It will be objected that the Sunnis are now registering in droves only to vote down the constitution, not to engage in democratic politics. But as the historian Lewis Namier once said in defence of eighteenth-century corruption: "who will bribe where he can command". Today one might add that the Sunnis have to vote down the constitution because they cannot blow it up. Indeed, probably the only way a halfway consensual constitution can be agreed is for the Sunnis to block the constitution at the polls, participate in fresh elections and then help to revise it. The nominated assortment of Sunnis drafted ad hoc into the process this summer cannot agree to the constitution they have no standing; only democratically elected Sunni representatives will be able to bite this particular bullet.

It is perfectly possible that, as many predict, Iraq will now be consumed by a Sunni intifada against the constitution, ending in full-scale civil war. But a more plausible future may look something like this. Insurgent violence will continue, but not at a sufficient level to drive out the coalition or dislodge the government of Iraq. The Sunni mainstream, including elements previously involved in or sympathetic to, the "resistance" will begin to engage in the political process, however haltingly. This trend will be accompanied by set-backs, misunderstandings, disappointments and recrimination; but over time it will isolate the rump of the insurgency politically and make possible a form of fractious power-sharing in which ethnic and confessional differences are (largely) defused. No doubt, the Sunnis will insist throughout that they have by no means abandoned the struggle against the "occupier", only transferred it to a new level. This is, of course, what has happened in Northern Ireland since the first IRA ceasefire. One Sunni "resister" in Fallujah grasped this as far back as April 2004, when he explained that all he wanted was a ministry "like Martin McGuinness".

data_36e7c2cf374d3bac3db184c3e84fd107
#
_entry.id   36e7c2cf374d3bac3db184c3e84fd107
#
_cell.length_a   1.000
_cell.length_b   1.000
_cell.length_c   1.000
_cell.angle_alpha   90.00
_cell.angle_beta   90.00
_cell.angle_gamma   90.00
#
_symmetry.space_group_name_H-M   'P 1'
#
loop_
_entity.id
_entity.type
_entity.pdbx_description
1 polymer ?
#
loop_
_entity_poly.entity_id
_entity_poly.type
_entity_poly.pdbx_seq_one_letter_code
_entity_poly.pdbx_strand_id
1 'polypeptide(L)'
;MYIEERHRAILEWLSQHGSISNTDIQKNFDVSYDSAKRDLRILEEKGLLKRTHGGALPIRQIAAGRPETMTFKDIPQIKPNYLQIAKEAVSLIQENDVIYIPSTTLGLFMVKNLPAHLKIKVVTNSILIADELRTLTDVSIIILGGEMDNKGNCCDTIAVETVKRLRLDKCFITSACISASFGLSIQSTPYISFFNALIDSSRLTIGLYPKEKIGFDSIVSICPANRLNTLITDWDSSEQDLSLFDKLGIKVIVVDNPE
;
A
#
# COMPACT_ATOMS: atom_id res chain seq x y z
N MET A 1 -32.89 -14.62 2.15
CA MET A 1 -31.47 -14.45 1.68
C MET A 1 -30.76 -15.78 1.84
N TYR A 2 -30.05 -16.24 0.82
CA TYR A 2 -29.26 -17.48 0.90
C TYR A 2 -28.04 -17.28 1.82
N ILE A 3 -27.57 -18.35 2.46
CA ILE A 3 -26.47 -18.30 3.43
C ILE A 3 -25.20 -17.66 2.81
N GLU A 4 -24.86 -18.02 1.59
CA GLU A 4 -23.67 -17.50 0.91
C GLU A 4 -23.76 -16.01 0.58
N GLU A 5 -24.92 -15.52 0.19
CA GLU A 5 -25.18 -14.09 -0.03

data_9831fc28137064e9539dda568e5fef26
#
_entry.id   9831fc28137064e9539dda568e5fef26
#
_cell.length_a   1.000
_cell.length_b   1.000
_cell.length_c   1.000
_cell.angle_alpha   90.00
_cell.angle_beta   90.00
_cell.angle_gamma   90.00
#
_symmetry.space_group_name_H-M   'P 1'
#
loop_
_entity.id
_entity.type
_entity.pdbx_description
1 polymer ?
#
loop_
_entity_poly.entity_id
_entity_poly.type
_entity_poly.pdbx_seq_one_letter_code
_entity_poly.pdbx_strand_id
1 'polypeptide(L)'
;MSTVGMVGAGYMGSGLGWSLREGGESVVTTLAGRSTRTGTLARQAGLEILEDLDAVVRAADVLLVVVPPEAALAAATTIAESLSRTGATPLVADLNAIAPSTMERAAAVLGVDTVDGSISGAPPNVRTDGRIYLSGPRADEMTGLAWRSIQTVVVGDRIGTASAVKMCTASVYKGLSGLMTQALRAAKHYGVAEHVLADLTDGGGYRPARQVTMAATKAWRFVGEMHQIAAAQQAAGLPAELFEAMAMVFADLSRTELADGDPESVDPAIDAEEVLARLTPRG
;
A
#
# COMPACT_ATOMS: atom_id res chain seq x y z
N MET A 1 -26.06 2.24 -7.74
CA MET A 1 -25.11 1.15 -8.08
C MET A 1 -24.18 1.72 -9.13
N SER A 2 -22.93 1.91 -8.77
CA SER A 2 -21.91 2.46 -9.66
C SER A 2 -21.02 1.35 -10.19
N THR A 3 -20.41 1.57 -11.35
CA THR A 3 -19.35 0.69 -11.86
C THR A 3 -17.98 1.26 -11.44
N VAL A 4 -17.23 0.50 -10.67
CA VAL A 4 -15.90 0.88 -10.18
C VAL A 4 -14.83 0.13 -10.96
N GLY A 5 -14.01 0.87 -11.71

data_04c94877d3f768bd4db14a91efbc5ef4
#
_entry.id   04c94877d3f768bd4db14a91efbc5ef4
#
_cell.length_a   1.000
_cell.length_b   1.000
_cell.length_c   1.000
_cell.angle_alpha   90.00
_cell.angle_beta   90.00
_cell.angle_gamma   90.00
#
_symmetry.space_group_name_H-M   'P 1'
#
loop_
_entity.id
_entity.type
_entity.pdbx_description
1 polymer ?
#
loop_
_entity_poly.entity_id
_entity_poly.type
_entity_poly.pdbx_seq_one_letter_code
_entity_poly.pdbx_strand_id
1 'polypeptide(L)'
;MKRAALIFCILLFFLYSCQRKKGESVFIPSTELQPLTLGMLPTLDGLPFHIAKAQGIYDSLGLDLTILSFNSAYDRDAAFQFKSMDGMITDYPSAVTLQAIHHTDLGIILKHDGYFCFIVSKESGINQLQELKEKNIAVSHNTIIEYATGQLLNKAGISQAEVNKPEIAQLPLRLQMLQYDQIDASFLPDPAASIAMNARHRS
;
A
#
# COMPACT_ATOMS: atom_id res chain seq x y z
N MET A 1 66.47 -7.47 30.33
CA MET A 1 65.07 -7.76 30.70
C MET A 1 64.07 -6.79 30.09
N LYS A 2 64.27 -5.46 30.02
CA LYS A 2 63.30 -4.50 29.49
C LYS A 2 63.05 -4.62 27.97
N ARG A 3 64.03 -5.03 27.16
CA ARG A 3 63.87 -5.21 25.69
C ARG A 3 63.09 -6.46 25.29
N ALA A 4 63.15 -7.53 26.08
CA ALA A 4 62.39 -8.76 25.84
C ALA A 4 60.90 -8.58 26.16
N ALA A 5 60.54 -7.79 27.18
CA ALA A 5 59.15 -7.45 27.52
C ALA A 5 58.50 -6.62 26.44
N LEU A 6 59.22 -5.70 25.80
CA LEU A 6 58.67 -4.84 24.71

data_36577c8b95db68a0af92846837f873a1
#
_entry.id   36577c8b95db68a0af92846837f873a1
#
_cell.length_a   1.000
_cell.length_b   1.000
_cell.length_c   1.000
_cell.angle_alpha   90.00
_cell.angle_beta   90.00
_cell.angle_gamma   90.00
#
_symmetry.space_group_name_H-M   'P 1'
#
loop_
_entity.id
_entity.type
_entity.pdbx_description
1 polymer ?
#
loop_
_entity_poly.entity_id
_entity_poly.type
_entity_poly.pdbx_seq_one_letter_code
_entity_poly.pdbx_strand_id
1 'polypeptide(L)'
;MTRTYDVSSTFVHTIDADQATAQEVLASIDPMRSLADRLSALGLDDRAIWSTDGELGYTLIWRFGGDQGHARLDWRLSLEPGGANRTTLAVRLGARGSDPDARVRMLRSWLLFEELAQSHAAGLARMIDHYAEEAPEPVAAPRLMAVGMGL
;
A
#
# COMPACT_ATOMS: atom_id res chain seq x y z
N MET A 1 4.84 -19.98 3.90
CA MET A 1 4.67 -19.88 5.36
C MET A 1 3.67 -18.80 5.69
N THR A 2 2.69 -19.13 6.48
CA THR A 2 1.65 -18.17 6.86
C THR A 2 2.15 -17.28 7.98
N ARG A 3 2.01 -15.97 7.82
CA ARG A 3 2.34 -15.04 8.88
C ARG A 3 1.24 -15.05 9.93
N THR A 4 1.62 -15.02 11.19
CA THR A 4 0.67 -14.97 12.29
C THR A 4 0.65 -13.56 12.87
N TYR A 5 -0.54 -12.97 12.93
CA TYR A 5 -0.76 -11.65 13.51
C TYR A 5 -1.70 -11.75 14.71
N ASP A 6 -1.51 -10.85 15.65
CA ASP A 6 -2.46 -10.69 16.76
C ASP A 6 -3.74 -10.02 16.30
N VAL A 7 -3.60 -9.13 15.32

All of this is encouraging news in the military sense, but those who supported the removal of Saddam Hussein hoped for something better; those who opposed it will not hesitate to point this out. But in Northern Ireland a long war was fought, at the end of which former paramilitaries were let into government on condition they renounce violence for good, and rightly so. We should be clear that such an outcome in Iraq would be a significant step in the democratic transformation of the Middle East. It would be a "Lebanonisation" in the best sense: a durable power-sharing arrangement which reflected the ethnic and confessional diversity of Iraq. This system will resemble western democracy far more than the theocratic, totalitarian and monarchic alternatives on offer to the west, east and south; but it will have a distinctive regional and perhaps even "Muslim" character. Shia leaders are entitled to pursue an Islamic Republic of Iraq, providing they do so peacefully and accept that the process is reversible. So long as certain basic political and civil rights to vote and to express oneself freely are guaranteed, the new constitution will provide Iraqis, and especially Iraqi women, with the democratic instruments to achieve true democracy.

Dr Brendan Simms is Reader in the History of International Relations at the Centre of International Studies, Cambridge and co-President of the Henry Jackson Society.